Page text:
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Study Shows Some Calling Cards Defraud

Prepaid calling cards proclaim good deals, but you might not be getting what you paid for, according to a recent study conducted by the Hispanic Institute based in Washington, D.C.

The study included 45 calling cards. Each card was tested for one call each to Mexico and Guatemala.

  • One-third of the 45 cards tested delivered the full call-time promised.
  • Seven of the 45 cards (15.6 percent) tested didn’t work at all.
  • Eight of the cards tested had call completion rates of 50 percent or less. Three cards provided less than 20 percent of the minutes promised.

The Institute expressed concerns in a press release that the faulty cards are being targeted at recent immigrants who use them to make international calls home.

Local Hispanic merchants said they had mixed results with cards.

Marisol Guzman, an employee at Tacos Mexico, said her friend had problems with some calling cards. Guzman, who immigrated to the United States 10 years ago, said she prefers to use her cell phone to call friends and family back home at about 35 cents per minute.

Ann Rojas, owner of Tacos Mexico, said the cards sometimes promise 150 minutes but will only give 80. If a person doesn’t answer the call, that can also cost the caller money. Other cards will work as promised when first used, but the consumer might have problems with the card after the initial use, Rojas said.

Carla Ramos, co-owner of Garibaldi Latino Market, said she tries to steer customers to cards that are recommended by other customers. She said some cards will work better in calling particular countries or states within the United States. “Some of the cards with try to defraud people but not all companies,” she said. Ramos also said some of her customer had problems with cards not working as promised on subsequent uses. However, in general, she said she had few complaints about the cards the store carried.

Cards tested

The following cards were tested in the Institute study:

Florida ($5)  Telmex Compaqero, STI Florida, Touch-Tel Hondureqa, Touch-Tel Guatemalteca, Touch-Tel Salvadoreqa, Dollar Phone Coffee Time, Dollar Phone Rey, MPTAFlorida Idol, MPTA Nine, PCI Pilot, PCI Prima and TST Si Pues

New York ($2)  Diamond Bingo, Diamond Arenque, SDI I Love NY, Lycatel Success, Lycatel Call Me, STI World, RTG Martini, RTG Cocktail and IDT Play Ball.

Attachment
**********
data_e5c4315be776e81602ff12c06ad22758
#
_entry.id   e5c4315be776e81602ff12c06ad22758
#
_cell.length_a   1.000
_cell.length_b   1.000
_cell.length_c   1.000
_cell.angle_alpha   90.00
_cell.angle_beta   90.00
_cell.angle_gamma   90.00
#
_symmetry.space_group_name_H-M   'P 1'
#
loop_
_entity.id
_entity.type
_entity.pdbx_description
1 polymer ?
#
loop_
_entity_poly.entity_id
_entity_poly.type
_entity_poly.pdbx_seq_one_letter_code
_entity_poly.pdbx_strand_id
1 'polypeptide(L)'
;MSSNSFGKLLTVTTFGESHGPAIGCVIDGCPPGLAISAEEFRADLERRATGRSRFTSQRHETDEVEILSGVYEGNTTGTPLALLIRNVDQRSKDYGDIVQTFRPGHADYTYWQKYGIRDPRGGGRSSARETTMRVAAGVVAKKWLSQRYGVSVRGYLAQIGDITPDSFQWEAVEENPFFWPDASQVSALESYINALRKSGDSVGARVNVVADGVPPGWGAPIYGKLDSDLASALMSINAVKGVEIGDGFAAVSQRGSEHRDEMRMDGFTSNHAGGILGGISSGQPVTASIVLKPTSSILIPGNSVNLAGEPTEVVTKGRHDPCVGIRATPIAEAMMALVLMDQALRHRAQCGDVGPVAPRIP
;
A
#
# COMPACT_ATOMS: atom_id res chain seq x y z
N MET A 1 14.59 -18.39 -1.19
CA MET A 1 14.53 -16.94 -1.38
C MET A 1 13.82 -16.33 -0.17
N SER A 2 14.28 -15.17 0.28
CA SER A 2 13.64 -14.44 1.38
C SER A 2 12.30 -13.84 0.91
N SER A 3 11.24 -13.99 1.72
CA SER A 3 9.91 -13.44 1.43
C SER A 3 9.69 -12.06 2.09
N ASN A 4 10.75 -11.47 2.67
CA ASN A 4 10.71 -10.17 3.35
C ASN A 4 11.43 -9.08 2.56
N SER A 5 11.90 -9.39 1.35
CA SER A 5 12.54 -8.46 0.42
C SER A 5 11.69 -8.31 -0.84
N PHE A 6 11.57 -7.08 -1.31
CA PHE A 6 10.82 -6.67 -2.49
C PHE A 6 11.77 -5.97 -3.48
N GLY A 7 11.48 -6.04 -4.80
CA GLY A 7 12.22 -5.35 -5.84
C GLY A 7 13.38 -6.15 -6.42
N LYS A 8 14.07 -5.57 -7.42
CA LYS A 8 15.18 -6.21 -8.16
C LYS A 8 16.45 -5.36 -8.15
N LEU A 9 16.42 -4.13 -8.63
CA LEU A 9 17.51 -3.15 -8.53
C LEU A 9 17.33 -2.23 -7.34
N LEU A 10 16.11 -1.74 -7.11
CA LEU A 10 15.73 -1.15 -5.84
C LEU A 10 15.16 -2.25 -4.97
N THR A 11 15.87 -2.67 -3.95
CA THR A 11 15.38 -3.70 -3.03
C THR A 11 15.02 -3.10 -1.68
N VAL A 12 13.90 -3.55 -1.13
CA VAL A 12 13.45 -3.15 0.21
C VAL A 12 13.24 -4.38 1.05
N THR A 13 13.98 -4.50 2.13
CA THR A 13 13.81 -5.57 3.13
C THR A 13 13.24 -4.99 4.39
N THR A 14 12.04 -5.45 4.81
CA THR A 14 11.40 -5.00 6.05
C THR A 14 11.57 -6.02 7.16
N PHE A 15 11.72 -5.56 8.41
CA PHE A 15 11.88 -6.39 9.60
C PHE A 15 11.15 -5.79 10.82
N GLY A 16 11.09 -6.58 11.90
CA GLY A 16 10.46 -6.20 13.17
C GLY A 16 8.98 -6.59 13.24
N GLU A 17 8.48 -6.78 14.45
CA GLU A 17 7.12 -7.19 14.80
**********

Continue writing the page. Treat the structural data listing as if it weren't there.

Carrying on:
Washington, DC ($2)  IDT Boss

Toll Free ($5)  GEO Florida

Neither of the Newton stores carried cards that were listed under the name brands of the cards that were tested in the Institute study.

Lt. T. Walton of the Newton Police Department said he was not aware of any problems in the Newton community with faulty cards. However, he said if the victims of the cards were in the country illegally, it was likely the crimes could go unreported. “They are great targets of crime,” he said.

If consumers discover fraudulent cards, they can report the crime to their local law enforcement office or the consumer protection division of the Kansas Attorney General’s Office. Walton suggested victims hang on to the card they had the problem with and the receipt from where they purchased it. However, Walton said because cards can originate from a variety of far-off places, prosecution of calling card fraud could be difficult.

Preventive measures might be the consumer’s best bet.

The Kansas Attorney General’s Office offered consumers several tips on how not to fall prey to calling card companies. The low per-minute rate advertised is often calculated based on making just one call for the total minutes of the card placed from somewhere other than a payphone. The Institute study tested the cards by placing one call to use up the balance of the card.

However, dropped calls, poor listening quality and post-dial delays of up to 50 seconds were hallmarks of the majority of cards tested. Fifteen cards allowed for the caller to utilize the entire time balance.

Tips for avoiding rip-offs

The attorney general’s office also suggested to watch out for the following:

• Surcharges for each call placed.

• Check how billing minutes are calculated. (Minutes used may be rounded up to the next minute.)

• Additional connect fees for international calls. These rates may vary depending on where you call. If you can’t find the rate on the call’s package or vending machine, call the card’s customer service number.

• Monthly service fee.

• Payphone surcharges.

• Check expiration dates. (Most prepaid cards expire one year after the first use)

• Companies you are not familiar with. Ask if the retailer will stand behind the card if the telephone service in unsatisfactory.

• Customer service access. If the customer service number isn’t toll free or displayed, it may be difficult to contact the company if you have a problem with the card. A busy signal on the customer service line may be a tip off to a rip-off.

• Make sure the card comes in a sealed envelope or has a sticker covering the PIN. Otherwise anyone who copies the PIN can use the phone time you’ve already paid for.

 
Source: http://www.thekansan.com/stories/010708/topstories_20080107026.shtml

Comments

( 1 comment — Leave a comment )
ccexpert
Mar. 7th, 2008 01:44 pm (UTC)
Link to Network Analytics Study
Look at the report done by Network Analytics at:
http://thehispanicinstitute.net/files/Test%20Plan.pdf
( 1 comment — Leave a comment )

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